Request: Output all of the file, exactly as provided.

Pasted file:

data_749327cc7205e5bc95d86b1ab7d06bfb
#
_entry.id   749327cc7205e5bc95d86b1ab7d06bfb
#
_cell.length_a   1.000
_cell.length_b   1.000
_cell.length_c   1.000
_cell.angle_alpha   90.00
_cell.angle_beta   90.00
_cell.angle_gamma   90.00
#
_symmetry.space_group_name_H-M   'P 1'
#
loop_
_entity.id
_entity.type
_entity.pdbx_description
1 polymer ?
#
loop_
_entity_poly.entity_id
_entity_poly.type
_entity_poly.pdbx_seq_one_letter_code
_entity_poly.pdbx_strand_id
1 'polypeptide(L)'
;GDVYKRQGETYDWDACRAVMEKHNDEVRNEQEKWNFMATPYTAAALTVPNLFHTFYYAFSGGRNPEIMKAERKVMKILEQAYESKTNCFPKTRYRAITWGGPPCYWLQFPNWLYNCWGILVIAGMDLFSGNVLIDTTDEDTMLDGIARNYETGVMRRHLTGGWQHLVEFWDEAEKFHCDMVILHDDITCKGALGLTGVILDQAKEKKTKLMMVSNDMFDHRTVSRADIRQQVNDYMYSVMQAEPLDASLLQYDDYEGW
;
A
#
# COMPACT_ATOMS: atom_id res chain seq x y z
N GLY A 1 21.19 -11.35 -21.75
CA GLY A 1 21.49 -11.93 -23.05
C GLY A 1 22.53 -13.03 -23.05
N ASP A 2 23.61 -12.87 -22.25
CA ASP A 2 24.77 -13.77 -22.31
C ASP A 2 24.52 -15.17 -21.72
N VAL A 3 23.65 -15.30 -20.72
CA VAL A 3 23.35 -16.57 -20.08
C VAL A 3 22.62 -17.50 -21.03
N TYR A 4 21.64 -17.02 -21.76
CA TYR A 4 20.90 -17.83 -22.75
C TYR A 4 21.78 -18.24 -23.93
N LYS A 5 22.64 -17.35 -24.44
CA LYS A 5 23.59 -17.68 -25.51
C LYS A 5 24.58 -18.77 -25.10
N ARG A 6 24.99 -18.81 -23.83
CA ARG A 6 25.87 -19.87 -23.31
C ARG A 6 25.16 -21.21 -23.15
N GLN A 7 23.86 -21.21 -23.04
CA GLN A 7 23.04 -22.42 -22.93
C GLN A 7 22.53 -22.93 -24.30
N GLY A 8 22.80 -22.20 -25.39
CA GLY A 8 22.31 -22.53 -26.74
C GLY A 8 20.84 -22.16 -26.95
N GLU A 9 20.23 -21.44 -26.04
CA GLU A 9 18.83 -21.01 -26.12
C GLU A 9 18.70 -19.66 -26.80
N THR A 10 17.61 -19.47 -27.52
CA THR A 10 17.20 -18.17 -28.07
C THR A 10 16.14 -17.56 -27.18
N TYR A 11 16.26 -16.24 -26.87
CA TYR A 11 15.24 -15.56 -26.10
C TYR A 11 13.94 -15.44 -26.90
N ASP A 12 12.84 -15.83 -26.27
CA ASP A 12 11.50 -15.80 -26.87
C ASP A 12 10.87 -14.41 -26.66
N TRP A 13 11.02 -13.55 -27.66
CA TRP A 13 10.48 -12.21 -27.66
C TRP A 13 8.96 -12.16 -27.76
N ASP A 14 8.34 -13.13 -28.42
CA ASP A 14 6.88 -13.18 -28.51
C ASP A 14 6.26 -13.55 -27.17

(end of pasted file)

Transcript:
data_749327cc7205e5bc95d86b1ab7d06bfb
#
_entry.id   749327cc7205e5bc95d86b1ab7d06bfb
#
_cell.length_a   1.000
_cell.length_b   1.000
_cell.length_c   1.000
_cell.angle_alpha   90.00
_cell.angle_beta   90.00
_cell.angle_gamma   90.00
#
_symmetry.space_group_name_H-M   'P 1'
#
loop_
_entity.id
_entity.type
_entity.pdbx_description
1 polymer ?
#
loop_
_entity_poly.entity_id
_entity_poly.type
_entity_poly.pdbx_seq_one_letter_code
_entity_poly.pdbx_strand_id
1 'polypeptide(L)'
;GDVYKRQGETYDWDACRAVMEKHNDEVRNEQEKWNFMATPYTAAALTVPNLFHTFYYAFSGGRNPEIMKAERKVMKILEQAYESKTNCFPKTRYRAITWGGPPCYWLQFPNWLYNCWGILVIAGMDLFSGNVLIDTTDEDTMLDGIARNYETGVMRRHLTGGWQHLVEFWDEAEKFHCDMVILHDDITCKGALGLTGVILDQAKEKKTKLMMVSNDMFDHRTVSRADIRQQVNDYMYSVMQAEPLDASLLQYDDYEGW
;
A
#
# COMPACT_ATOMS: atom_id res chain seq x y z
N GLY A 1 21.19 -11.35 -21.75
CA GLY A 1 21.49 -11.93 -23.05
C GLY A 1 22.53 -13.03 -23.05
N ASP A 2 23.61 -12.87 -22.25
CA ASP A 2 24.77 -13.77 -22.31
C ASP A 2 24.52 -15.17 -21.72
N VAL A 3 23.65 -15.30 -20.72
CA VAL A 3 23.35 -16.57 -20.08
C VAL A 3 22.62 -17.50 -21.03
N TYR A 4 21.64 -17.02 -21.76
CA TYR A 4 20.90 -17.83 -22.75
C TYR A 4 21.78 -18.24 -23.93
N LYS A 5 22.64 -17.35 -24.44
CA LYS A 5 23.59 -17.68 -25.51
C LYS A 5 24.58 -18.77 -25.10
N ARG A 6 24.99 -18.81 -23.83
CA ARG A 6 25.87 -19.87 -23.31
C ARG A 6 25.16 -21.21 -23.15
N GLN A 7 23.86 -21.21 -23.04
CA GLN A 7 23.04 -22.42 -22.93
C GLN A 7 22.53 -22.93 -24.30
N GLY A 8 22.80 -22.20 -25.39
CA GLY A 8 22.31 -22.53 -26.74
C GLY A 8 20.84 -22.16 -26.95
N GLU A 9 20.23 -21.44 -26.04
CA GLU A 9 18.83 -21.01 -26.12
C GLU A 9 18.70 -19.66 -26.80
N THR A 10 17.61 -19.47 -27.52
CA THR A 10 17.20 -18.17 -28.07
C THR A 10 16.14 -17.56 -27.18
N TYR A 11 16.26 -16.24 -26.87
CA TYR A 11 15.24 -15.56 -26.10
C TYR A 11 13.94 -15.44 -26.90
N ASP A 12 12.84 -15.83 -26.27
CA ASP A 12 11.50 -15.80 -26.87
C ASP A 12 10.87 -14.41 -26.66
N TRP A 13 11.02 -13.55 -27.66
CA TRP A 13 10.48 -12.21 -27.66
C TRP A 13 8.96 -12.16 -27.76
N ASP A 14 8.34 -13.13 -28.42
CA ASP A 14 6.88 -13.18 -28.51
C ASP A 14 6.26 -13.55 -27.17